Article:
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Third grader makes a compelling case for video games in schools

He may be right. 


Dennis Scimeca


Do you remember being bored in class and zoning out when you were a kid? What if someone, at that moment, had thrown a video game controller into your hands?

Cordell Steiner’s third grade teacher decided that Cordell could start playing educational video games at school. In a TEDx talk delivered at the University of St. Thomas, Cordell talks about his experience, and enthusiastically advocates education through failure. Because when the shame factor is removed, classroom failure can be just as instructive as classroom success.

Cordell makes some very good points. The educational use of video games hasn’t been widely adopted in public education, but there’s plenty of evidence to justify video games as effective learning tools, and especially as adaptive learning tools. There is also a long history of video games being used for education.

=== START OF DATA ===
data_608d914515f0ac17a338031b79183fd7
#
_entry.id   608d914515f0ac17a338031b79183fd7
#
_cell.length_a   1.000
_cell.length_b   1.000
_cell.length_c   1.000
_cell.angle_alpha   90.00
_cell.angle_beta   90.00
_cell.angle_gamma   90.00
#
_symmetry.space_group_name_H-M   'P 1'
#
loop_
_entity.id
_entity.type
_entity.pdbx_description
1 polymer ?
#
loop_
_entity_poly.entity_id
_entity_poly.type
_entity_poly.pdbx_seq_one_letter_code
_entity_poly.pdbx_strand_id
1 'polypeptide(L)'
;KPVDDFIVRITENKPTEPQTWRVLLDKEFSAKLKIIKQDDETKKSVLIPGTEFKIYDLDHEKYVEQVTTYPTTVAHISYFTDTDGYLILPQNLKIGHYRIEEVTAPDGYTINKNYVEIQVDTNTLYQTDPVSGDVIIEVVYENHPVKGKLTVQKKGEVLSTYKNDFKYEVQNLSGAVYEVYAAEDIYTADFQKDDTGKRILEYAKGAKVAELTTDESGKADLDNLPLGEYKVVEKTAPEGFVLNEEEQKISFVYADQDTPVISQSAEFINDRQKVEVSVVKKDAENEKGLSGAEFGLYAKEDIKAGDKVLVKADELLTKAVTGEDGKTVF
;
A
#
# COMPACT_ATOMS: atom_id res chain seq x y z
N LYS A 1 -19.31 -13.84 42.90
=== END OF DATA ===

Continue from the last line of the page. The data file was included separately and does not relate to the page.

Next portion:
Academics are usually the ones making these arguments, so it’s cool to hear someone who is actually benefiting in the present by the use of educational video games making the case for their adoption.

We have to wonder, however, if the dream of video games for learning ever becomes a widely adopted reality, how many of today’s tech-savvy kids will be sneaking entertainment games into the classroom. What happens if the kids are playing Call of Duty behind the teacher’s back?

Actually, that might not be such a bad way to goof off. Recent studies suggest that even Call of Duty can help kids learn.

Screengrab via TEDx Talks/YouTube

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The Daily Dot